On behalf of our family we would like to express our huge thanks for the donation of a Hart walker for our son Owen. Owen is five years old, has just started school, and is severely disabled. He was born with no apparent issues but at six weeks old was diagnosed with microcephaly, a disease that results from the failure of the brain to grow properly during infancy and childhood. His prognosis was poor and worsened when, at the age of just five months, he began having epileptic seizures and regressed further in his development. Owen is on permanent medication for seizures, cannot eat solid food, and suffers from low muscle tone throughout his body.
Despite all of this he is a happy, determined child. Last Christmas he learned to sit up by himself which has made him stronger and more able to interact with other children, but what he has really wanted to do since then is learn to walk.
He has had a "conventional" walker since he was three years old but has never had the strength to move it. Owen cannot speak and has a few gestures, but he makes it clear that he has a mind of his own and places he wants to go. Until now, he has relied on the understanding of carers and family to achieve this.
We became aware of the Hart Walkers through our local Dunedin parent-run support group for families with children who have cerebral palsy. Although Owen does not have cerebral palsy, we were impressed by the Hart Walkers and how the children who have them seem to be doing so well in them. We have been practicing stepping with Owen in the hopes that he would qualify for the Hart Walker programme, and this year we applied to the Lions.
Owen received his Hart walker on December 13th at the Dunedin Clinic. There, we got to meet a few of the wonderful people who helped to achieve this gift for Owen, but we are aware there are many others whom we did not meet but would love to thank. Owen was very excited and could not wait to try the walker. He could not work it out right away, but later that day made a few steps, and on the following day he had figured it out and was walking, by himself, for the first time! You should have seen his face, it was so clear that he was pleased with himself and proud of his first steps.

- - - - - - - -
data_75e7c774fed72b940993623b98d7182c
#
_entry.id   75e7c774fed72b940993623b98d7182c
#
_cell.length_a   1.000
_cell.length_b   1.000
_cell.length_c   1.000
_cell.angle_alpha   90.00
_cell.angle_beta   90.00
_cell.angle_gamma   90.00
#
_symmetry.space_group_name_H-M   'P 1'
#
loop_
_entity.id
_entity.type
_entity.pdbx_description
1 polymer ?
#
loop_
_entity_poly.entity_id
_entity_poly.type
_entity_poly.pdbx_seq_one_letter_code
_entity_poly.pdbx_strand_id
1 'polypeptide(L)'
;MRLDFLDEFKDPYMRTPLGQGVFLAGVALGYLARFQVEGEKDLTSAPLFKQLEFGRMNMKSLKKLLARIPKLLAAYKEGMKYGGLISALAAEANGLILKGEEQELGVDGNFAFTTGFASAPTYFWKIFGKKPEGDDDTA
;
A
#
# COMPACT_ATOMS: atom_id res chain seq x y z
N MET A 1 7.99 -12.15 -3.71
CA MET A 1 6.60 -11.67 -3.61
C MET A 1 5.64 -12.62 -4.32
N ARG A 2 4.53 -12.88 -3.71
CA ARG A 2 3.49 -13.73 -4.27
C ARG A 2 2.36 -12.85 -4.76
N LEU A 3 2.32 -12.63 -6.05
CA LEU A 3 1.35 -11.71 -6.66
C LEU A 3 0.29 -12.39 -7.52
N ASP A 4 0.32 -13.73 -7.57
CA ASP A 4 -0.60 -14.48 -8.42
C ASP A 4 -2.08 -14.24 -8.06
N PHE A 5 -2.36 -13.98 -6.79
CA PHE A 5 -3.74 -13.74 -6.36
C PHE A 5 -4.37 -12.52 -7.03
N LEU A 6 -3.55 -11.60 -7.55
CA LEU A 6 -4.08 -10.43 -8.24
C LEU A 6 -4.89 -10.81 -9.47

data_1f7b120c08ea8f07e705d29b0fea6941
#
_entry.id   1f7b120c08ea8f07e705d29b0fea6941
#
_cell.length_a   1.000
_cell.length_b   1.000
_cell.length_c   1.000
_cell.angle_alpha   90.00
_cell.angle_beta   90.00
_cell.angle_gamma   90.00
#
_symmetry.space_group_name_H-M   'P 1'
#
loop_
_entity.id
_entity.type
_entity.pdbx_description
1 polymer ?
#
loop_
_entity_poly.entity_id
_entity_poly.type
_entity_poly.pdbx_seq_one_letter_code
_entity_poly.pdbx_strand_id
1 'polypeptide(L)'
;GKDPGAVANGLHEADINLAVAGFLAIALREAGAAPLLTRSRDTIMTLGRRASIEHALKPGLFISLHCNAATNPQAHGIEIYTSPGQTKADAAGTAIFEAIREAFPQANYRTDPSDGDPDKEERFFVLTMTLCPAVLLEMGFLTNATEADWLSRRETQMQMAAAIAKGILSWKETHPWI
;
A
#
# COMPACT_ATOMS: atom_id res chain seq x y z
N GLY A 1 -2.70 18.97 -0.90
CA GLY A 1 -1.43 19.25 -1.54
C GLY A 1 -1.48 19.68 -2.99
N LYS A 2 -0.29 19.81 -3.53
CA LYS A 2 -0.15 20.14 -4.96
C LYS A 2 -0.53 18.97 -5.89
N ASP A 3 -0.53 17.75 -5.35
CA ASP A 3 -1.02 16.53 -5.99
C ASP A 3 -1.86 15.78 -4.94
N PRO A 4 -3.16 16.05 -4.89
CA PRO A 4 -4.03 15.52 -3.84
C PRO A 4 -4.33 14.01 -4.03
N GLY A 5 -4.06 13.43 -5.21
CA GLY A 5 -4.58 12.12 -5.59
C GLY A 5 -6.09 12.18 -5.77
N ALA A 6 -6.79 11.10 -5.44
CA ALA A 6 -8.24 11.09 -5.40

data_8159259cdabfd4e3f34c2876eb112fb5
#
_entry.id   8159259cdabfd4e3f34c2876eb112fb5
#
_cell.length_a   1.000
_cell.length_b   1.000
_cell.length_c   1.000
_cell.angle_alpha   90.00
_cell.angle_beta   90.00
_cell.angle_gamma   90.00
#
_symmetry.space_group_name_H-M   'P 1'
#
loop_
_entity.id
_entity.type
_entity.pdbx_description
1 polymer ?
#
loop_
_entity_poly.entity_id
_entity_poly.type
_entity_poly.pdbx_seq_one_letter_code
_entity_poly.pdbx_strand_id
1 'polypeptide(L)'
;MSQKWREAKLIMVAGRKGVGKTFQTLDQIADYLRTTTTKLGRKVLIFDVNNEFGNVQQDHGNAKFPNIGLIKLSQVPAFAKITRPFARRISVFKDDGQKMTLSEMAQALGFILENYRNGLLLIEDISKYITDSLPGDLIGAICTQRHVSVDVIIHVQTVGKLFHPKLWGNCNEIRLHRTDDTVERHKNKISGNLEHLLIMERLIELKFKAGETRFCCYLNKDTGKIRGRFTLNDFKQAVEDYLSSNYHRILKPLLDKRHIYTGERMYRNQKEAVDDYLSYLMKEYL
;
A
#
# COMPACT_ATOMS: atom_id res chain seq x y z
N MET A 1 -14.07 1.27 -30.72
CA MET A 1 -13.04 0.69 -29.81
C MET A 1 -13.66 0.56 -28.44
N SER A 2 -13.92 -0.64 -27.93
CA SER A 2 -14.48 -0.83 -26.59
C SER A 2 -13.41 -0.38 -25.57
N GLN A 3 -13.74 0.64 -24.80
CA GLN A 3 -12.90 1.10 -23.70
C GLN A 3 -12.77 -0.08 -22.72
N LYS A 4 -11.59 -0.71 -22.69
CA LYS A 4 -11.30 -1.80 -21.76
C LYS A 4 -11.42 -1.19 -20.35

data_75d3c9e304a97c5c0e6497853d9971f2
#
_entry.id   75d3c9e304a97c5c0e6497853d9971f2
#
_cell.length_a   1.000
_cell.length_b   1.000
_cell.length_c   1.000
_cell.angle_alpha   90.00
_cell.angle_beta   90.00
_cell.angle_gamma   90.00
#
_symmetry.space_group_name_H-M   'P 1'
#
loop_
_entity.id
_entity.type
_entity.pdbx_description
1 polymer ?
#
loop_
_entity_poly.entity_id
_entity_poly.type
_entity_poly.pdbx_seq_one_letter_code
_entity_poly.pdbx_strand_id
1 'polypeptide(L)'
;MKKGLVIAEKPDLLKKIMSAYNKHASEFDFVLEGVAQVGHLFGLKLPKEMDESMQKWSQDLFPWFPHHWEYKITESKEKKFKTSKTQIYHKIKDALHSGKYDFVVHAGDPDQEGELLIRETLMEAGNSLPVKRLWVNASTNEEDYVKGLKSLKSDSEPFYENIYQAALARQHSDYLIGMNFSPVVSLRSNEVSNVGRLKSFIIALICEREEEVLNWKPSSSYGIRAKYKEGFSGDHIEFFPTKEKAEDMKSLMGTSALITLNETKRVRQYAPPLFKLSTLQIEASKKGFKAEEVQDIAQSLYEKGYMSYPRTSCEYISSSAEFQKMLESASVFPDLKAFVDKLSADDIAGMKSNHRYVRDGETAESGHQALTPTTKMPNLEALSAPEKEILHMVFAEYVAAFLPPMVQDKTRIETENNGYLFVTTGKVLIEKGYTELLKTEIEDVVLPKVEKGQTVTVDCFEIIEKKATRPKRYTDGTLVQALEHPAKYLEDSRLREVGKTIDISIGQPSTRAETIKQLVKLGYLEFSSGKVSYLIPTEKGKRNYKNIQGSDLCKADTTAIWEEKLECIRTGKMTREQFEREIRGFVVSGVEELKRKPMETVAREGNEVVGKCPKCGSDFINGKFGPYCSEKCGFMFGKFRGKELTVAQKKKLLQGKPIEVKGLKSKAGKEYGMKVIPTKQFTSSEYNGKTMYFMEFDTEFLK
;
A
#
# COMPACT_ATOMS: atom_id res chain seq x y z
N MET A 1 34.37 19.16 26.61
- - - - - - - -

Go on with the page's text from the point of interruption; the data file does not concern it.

The Hart Walker is different to other walkers, and is not funded for children through the health system. Owen struggled with a traditional walker for two years without success, yet within one day, he could make beautiful steps with the Hart Walker. This is because it helps him to co-ordinate his left and right legs to make steps, something most of us have taken for granted since we were toddlers.
Thanks to the generosity and hard work of the Lions, our son can now walk tall alongside his two brothers, and make his own decisions about where he wants to go. So thank you, once again, for the best Christmas present a parent could receive: a happy child making his first steps.
Rob and Caroline